Defense attorneys for a Mexican national sentenced to death in Texas, for the kidnapping, rape and murder of a 16-year-old girl in 1995, have asked the U.S. Supreme Court to grant a stay of his scheduled July 7 execution.

The petition for writ of certiorari and a stay motion - submitted Tuesday by Humberto Leal García's legal team - argues that the state of Texas should not be allowed to violate Leal's constitutional rights, nor impinge upon the institutional interests of the U.S. Congress and the executive branch in a "race to execution."

That request also cites an "overwhelming public interest" in ensuring that the U.S. government complies with a 2004 order from the International Court of Justice to review the death sentences of 51 Mexicans then awaiting execution in Texas.

In that March 31, 2004, ruling, the ICJ said Texas had violated the rights of Leal and other Mexican nationals by failing to inform them of their right to consular assistance under the Vienna Convention.

The Mexican government, in a separate "friend of the court" brief Tuesday, informed the high court that it has been a "forceful advocate" for U.S. citizens detained in Mexico and urged its neighbor to comply with its international treaty obligations.

Leal's defense attorneys called for the execution to be delayed to allow time for debate on a bill known as the Consular Notification Compliance Act - introduced June 24 by Sen. Patrick Leahy, a Vermont Democrat.

The defense team said the legislation, which is backed by the Obama administration, would enable foreign nationals convicted and sentenced to death to have their cases reviewed in federal court to determine whether denial of consular access affected the outcome of their trials.

With consular access, Leal would have qualified, experienced attorneys who would have "transformed the quality of his defense," Sandra Babcock, one of the convicted man's lawyers, said.

Leal, a 38-year-old native of Monterrey, was sentenced to death in 1995 by a Texas court.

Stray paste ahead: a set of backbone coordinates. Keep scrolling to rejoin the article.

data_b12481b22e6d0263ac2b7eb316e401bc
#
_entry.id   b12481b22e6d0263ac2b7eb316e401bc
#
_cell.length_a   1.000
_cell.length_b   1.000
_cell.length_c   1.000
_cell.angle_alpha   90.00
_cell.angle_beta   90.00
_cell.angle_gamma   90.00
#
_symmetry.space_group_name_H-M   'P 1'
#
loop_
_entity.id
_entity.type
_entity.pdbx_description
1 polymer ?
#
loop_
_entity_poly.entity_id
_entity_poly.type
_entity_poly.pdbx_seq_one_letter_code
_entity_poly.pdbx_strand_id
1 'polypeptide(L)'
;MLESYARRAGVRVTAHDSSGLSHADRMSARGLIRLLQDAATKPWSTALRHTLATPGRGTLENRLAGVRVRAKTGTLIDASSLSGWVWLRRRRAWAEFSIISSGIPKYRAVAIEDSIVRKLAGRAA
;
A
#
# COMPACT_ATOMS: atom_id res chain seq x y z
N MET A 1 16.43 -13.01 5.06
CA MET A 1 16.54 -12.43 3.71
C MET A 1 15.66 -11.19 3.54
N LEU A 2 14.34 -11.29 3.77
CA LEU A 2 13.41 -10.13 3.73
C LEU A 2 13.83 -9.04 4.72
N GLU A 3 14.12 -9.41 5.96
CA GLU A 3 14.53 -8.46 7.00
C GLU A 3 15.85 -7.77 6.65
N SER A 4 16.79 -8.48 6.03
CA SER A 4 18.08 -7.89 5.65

The attorneys concluded their petition by urging the United States not to break its word and sully its international image by failing to comply with its treaty commitments under the Vienna Convention on Consular Relations, the Optional Protocol, and Article 94 of the U.N. Charter.

"If denying Mr. Leal the review and reconsideration of his conviction and sentence ordered by the ICJ is so important as possibly to justify the serious harm to U.S. interests identified by the president, this court, and many, many others that would follow from that treaty breach, that judgment should be made by the U.S. Congress, not Texas," the petition said.

"The United States' word should not be so carelessly broken, nor its standing in the international community so needlessly compromised," Leal's attorneys said.

The U.S. Supreme Court ruled in 2008 against Jose Humberto Medellin, a Mexican national who was executed in Aug. 5 of that year, rejecting his attorneys' argument that his right to consular assistance under the Vienna Convention's Article 36 had been violated.

In Medellin's case, the high court ruled that the treaty had to be enacted into law by Congress before it could be binding upon state courts.

The difference in Leal's case as opposed to that of Medellin is that legislation has now been introduced in Congress that has the administration's full support, the attorneys argued in the petition.

Leal's defense team has filed a separate petition with the Texas Board of Pardons and Paroles; backed by former U.S. diplomats and retired military brass, it also calls for a temporary stay of the Mexican man's execution.

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